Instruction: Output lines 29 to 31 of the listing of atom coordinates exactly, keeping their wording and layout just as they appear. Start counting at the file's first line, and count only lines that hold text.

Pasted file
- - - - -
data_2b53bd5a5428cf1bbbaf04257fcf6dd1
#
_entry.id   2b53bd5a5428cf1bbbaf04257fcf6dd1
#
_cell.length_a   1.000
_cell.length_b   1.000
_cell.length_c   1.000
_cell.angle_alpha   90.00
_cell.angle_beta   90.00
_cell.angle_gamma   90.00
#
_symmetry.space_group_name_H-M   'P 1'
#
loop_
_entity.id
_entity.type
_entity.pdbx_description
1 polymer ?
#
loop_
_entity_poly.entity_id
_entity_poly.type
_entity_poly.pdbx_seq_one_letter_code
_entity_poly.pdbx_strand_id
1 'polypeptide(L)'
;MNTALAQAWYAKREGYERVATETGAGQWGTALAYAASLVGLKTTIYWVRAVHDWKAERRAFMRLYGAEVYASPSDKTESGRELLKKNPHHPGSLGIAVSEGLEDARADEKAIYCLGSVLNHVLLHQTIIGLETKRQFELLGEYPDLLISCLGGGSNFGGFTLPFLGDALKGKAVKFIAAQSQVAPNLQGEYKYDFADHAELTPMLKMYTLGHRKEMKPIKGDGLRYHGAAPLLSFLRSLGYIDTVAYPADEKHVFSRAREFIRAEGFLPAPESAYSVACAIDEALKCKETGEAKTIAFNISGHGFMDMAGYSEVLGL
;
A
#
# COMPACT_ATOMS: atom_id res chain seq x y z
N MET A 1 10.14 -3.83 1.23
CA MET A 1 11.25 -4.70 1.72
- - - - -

#
# COMPACT_ATOMS: atom_id res chain seq x y z
N MET A 1 10.14 -3.83 1.23